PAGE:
Kūnihi Ka Mauna

 
 

"Kūnihi" is a hula student's entrance or password chant. In the old days of hula, haumāna were required to ask permission to enter their hālau. They did this by standing outside and chanting "Kūnihi." If their kumu approved, she chanted her own "Yes, you may enter" chant ("E hea i ke kanaka e komo ma loko..."), and then they were allowed inside. If she didn't approve, they would have to chant again (and again) until she was sure of the sincerity of their voices. 


‘Anakē Māpu doesn't require you to chant "Kūnihi" every time you come to class, but we definitely use "Kūnihi" on special occasions.  Our visit to Keahualaka (the pā hula at Kē‘ē, Kaua‘i) is definitely a special occasion. We are working on "Kūnihi" so that you will be able to ask permission to enter that special place when we dance there on the last day of our trip.  Keahualaka is probably the oldest and most special hula site left in all Hawai‘i.  When we go

there, we want to do things right.


‘Anakē Māpu learned "Kūnihi" from Aunty Edith Kanaka‘ole. The words above are Aunty Edith's; the translation is ‘Anakala Kīhei's. 

 

Kūnihi ka mauna i ka la‘i ē

‘O Wai‘ale‘ale lā i Wailua

Huki a‘ela i ka lani

Ka papa auwai o Kawaikini

Alai ‘ia a‘ela e Nounou, nalo Kaipuha‘a

Ka laulā ma uka o Kapa‘a ē

Mai pa‘a i ka leo

He ‘ole ka hea mai ē.


Steep is the mountain in the calm

It is Wai‘ale‘ale as seen from Wailua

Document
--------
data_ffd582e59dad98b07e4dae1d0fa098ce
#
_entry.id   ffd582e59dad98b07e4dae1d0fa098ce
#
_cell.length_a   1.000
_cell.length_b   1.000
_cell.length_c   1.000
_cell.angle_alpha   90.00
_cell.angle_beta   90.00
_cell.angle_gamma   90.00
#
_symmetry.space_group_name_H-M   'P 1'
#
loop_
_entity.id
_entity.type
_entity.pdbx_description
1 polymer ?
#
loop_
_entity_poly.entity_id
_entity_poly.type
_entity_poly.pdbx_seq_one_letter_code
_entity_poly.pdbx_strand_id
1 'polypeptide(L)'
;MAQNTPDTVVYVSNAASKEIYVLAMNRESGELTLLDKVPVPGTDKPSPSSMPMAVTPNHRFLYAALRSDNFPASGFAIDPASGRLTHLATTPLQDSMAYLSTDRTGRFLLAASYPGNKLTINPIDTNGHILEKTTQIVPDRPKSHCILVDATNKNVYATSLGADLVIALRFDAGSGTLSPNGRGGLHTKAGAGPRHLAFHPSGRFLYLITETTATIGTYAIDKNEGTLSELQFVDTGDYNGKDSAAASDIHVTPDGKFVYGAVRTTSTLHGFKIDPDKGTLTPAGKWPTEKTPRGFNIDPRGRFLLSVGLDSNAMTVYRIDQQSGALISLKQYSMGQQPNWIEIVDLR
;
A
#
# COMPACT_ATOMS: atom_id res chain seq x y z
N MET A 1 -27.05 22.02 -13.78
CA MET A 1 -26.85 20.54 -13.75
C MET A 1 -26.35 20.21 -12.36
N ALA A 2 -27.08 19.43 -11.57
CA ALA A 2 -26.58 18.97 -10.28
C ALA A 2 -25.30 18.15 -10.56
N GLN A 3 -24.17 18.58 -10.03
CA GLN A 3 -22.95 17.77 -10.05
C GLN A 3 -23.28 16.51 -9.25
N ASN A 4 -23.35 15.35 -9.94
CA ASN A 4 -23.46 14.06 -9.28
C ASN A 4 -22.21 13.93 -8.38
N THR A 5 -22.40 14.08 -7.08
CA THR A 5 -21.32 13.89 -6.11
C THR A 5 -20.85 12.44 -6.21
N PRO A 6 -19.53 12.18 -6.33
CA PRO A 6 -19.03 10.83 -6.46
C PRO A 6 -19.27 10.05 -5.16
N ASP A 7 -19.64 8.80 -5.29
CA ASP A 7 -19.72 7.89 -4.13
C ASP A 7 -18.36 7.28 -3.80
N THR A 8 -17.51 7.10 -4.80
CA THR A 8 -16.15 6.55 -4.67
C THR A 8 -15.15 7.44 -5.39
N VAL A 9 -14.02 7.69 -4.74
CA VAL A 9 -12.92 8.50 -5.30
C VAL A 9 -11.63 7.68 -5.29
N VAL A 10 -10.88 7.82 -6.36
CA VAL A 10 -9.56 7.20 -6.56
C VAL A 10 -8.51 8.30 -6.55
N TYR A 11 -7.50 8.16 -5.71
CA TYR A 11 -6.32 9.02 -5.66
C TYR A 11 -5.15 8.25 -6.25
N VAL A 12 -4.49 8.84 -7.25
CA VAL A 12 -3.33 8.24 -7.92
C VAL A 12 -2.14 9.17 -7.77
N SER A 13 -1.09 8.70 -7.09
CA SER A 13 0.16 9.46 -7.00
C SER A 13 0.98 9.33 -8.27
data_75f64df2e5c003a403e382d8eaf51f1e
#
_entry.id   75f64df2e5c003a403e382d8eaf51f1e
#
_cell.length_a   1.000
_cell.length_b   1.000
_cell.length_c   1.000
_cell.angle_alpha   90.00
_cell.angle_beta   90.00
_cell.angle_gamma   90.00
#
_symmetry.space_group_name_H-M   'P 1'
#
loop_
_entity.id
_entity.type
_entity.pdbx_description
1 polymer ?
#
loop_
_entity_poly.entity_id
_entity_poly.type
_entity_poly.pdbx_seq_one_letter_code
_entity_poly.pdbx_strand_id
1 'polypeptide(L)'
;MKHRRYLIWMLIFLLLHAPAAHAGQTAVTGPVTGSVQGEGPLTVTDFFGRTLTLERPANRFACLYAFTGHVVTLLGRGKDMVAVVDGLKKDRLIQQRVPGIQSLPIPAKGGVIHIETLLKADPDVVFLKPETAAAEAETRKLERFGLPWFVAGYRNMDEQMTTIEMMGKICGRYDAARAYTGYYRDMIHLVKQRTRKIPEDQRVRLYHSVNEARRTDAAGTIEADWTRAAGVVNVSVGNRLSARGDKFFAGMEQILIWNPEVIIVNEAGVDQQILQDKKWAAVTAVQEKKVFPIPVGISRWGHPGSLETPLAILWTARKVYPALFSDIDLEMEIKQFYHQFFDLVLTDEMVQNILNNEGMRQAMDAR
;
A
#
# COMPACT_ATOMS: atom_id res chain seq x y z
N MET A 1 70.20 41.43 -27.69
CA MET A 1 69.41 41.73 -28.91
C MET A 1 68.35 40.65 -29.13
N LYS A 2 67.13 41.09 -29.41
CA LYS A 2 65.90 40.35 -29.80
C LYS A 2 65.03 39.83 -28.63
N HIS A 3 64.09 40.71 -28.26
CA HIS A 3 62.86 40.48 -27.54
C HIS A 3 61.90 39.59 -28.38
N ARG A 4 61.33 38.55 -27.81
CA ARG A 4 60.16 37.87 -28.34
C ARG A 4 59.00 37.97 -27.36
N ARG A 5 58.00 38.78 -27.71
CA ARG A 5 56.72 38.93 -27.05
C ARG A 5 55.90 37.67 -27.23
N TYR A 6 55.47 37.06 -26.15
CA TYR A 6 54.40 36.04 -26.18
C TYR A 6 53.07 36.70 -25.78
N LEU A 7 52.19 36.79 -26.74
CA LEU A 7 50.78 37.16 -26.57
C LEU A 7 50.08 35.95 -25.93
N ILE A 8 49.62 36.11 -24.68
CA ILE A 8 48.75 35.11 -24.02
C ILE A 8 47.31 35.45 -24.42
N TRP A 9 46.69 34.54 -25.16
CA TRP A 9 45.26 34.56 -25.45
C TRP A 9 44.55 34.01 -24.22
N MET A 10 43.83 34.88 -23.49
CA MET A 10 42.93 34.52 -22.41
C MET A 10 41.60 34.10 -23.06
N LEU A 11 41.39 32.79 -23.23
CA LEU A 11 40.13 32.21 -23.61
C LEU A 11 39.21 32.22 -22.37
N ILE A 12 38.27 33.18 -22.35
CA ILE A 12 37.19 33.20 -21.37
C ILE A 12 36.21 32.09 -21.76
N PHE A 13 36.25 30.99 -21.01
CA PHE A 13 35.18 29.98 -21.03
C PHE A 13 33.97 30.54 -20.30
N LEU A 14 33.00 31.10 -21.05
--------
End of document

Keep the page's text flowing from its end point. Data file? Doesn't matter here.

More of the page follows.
Pulled away into the sky is the bridge leading to Kawaikini

The path is blocked by Nounou, hidden is Kaipuha‘a

The broad plain inland of Kapa‘a.

Donʻt withhold the voice

It takes little to respond.

Listen to ‘Anakē Māpu

chant "Kūnihi."

Notes:


We stop to practice "Kūnihi" at the Kapa‘a Post Office because the chant was probably composed from somewhere nearby. We stand in Kapa‘a, just past the Wailua River, and we look toward Kawaikini, the highest peak of Mt. Wai‘ale‘ale. Between us and that mountain peak is Nounou ridge (now called "The Sleeping Giant"). On the other side of Nounou, blocked from our view, is the broad plain of Kaipuha‘a. If we could climb over Nounou and make our way through Kaipuha‘a, we would eventually reach Kawaikini.


The chant tells us, then, that we are a long way from becoming experts at hula (Kawaikini is way up there, and we are "stuck" (pa‘a) way down in Kapa‘a. The path to hula knowledge is steep (kūnihi), and there are many obstacles and difficulties (nounou: to throw, pelt, beat) ahead of us. But we will still get there if we take the hidden path of humility (Ka-ipu-ha‘a). So we call out politely, and ask permission to take that path. Basically, what we say is "Please allow us to enter, travel, and learn here."

Kaua‘i  Day 1  |  Day 2  |  Day 3